Show Us Your Smile
February 1st, 2017
Contributor: Carolina Gallo, RDH
York Mobile Dental Hygiene
416 566 5642
A healthy mouth is important for maintaining quality of life, especially for the sick, the elderly and residents in long-term care or retirement homes. With proper oral hygiene many seniors are keeping their teeth longer than ever before and dentures do not have to be a fact of life. For those wearing dentures, it is still important to keep them clean to avoid any oral health problems.
Oral health is an important part of overall health and there is a correlation between having periodontal (gum) disease with an increased risk of developing heart disease, stroke, and respiratory disorders.
Common oral health problems associated with seniors
- Cavities on the root surfaces. These are often due to a history of tooth brushing incorrectly which exposes the root surfaces and increases their vulnerability to decay, since unlike enamel (which is very hard) root surfaces have no protective covering.
- Periodontal Disease : This is caused by a bacterial build-up(plaque) on the teeth that causes inflammation of the gums and with time works it’s way down to the underlying bone and starts to deteriorate it which eventually leads to tooth loss.
- Dry Mouth : Though there are numerous causes to having a dry mouth, the main culprits in seniors are medications. This leads to having an increased susceptibility to decay since the saliva has many re-mineralizing qualities for the teeth which help prevent decay.
Treatment, Prevention and Maintenance :
Visiting a dental hygienist regularly (every 3, 6, or 9 months) is important for maintaining a healthy mouth. A dental dental hygienist can customize a preventive care plan based on your current oral habits, your health status, as well as your abilities.
Daily hygiene of brushing your teeth with a soft toothbrush or with a mechanical toothbrush which has a larger handle makes it easier to grasp for a more thorough cleaning. Areas to include in addition to the actual tooth surface are the tongue, gums and roof of the mouth since these areas also accumulate plaque.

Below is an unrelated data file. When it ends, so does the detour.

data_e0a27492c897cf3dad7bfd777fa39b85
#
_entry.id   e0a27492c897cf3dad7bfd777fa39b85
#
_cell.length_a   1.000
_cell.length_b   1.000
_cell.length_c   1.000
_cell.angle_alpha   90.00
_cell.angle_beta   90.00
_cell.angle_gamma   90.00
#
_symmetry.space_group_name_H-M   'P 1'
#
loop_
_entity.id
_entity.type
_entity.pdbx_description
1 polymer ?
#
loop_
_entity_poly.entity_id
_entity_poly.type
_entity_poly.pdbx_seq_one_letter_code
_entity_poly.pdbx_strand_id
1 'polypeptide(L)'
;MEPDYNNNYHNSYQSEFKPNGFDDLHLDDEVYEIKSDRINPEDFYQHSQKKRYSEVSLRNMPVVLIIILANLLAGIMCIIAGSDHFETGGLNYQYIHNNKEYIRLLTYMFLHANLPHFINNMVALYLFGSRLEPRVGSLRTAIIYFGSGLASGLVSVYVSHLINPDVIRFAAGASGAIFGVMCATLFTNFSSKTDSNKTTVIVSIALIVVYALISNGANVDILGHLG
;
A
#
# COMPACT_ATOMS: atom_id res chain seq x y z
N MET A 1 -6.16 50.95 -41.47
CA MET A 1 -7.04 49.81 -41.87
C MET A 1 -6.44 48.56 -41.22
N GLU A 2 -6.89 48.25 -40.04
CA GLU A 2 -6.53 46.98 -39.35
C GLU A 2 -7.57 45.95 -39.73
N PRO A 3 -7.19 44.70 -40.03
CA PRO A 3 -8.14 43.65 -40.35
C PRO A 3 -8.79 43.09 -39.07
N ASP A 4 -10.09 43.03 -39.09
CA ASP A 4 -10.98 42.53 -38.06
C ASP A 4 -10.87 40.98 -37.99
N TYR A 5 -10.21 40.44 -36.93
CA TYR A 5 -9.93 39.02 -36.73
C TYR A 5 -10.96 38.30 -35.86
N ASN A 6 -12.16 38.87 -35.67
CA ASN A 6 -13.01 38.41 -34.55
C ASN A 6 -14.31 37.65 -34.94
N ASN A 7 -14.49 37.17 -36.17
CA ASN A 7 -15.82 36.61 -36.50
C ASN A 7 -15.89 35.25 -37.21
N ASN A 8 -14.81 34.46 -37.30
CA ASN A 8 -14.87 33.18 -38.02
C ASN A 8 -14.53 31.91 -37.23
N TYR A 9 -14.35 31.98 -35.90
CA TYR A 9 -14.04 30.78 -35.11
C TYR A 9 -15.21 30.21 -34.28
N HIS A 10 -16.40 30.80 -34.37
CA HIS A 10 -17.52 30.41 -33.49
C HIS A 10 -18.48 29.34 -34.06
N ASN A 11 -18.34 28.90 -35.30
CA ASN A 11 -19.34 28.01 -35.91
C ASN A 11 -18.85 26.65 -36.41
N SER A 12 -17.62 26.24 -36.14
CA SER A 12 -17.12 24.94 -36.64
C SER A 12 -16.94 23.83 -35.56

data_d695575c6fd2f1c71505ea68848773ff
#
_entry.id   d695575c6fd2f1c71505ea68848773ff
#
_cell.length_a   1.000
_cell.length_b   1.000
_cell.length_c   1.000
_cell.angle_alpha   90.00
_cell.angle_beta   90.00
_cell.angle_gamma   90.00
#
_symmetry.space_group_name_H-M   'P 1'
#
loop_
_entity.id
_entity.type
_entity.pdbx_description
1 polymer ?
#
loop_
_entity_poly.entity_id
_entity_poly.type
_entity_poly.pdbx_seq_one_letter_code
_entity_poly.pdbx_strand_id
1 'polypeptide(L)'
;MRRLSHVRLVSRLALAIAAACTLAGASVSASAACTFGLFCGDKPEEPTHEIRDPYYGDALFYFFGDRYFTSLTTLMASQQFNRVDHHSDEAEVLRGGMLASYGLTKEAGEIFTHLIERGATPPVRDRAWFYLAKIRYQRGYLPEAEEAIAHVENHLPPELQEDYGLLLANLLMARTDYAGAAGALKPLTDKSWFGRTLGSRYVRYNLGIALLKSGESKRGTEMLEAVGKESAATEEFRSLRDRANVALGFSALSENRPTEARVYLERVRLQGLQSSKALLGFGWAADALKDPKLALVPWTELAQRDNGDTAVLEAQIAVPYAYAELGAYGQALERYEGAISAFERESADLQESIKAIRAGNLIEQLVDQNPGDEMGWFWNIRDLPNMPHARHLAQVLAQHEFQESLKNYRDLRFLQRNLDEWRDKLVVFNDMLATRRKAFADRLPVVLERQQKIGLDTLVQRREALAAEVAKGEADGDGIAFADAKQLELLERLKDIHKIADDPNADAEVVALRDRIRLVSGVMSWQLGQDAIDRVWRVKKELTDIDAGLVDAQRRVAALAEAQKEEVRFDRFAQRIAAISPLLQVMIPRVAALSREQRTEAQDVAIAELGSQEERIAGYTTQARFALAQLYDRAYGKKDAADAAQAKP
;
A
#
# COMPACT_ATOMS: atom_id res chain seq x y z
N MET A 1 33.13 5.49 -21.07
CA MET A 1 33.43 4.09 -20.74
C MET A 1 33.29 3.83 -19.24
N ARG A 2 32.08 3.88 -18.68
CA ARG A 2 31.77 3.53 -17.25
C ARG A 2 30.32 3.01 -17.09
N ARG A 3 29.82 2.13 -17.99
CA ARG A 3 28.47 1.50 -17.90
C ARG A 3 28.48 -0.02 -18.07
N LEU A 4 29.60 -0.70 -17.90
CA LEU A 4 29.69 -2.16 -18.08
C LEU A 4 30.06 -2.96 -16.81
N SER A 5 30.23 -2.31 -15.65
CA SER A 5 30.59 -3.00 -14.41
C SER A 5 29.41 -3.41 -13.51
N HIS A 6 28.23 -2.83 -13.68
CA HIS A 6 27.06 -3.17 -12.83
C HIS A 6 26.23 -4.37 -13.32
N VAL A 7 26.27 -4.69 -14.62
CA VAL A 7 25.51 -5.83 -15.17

Floss/Cleaning in between teeth – once a day cleaning between teeth is very important to remove any remaining plaque that remains after tooth-brushing. There are areas that cannot be accessed with a toothbrush and there are various aids that may be used to accomplish this, with the most common being dental floss. Since many seniors find this challenging there are various other products that can also be used such as one-handled flossers, floss picks, and small inter-dental brushes that come in various sizes to accommodate different size spaces.
Daily Use of Mouthwash: To help reduce the amounts of bacteria and plaque try to incorporate rinsing daily with an antimicrobial mouthwash as the last step in your daily oral hygiene care.
Denture care is also important since they too accumulate food and plaque and need to be cleaned after meals as well as soaked in a cleaning solution every evening before bed. In the morning they should be rinsed and brushed thoroughly over a sink partially filled with water in the event that the denture is accidentally dropped.
Maintaining a healthy mouth is important for overall health, and doing your part by maintaining good oral hygiene habits is one of the many ways to ensure you keep your teeth for a lifetime.
Carolina Gallo is a Registered Dental Hygienist with the College of Dental Hygienists’ of Ontario. She graduated from George Brown College with a Diploma in Dental Hygiene in 1999 and has since acquired knowledge and expertise in various dental specialties such as orthodontics, periodontics, paedodontics as well as general dentistry. She has been an Independent Dental Hygienist since 2010, which has allowed her to bring her passion and expertise in preventive dental health to those who seek an alternative to traditional Dental Hygiene services in a dental office. As a mobile Dental Hygienist she is able to come directly to the client. Carolina is a member of the Ontario Dental Hygienists’ Association, Canadian Dental Hygienists’ Association as well as the Secretary for the Ontario Dental Hygienists’ Orthodontic Study Club, where she is also is a member. In her spare time she enjoys reading, and spending time with her husband and two children.
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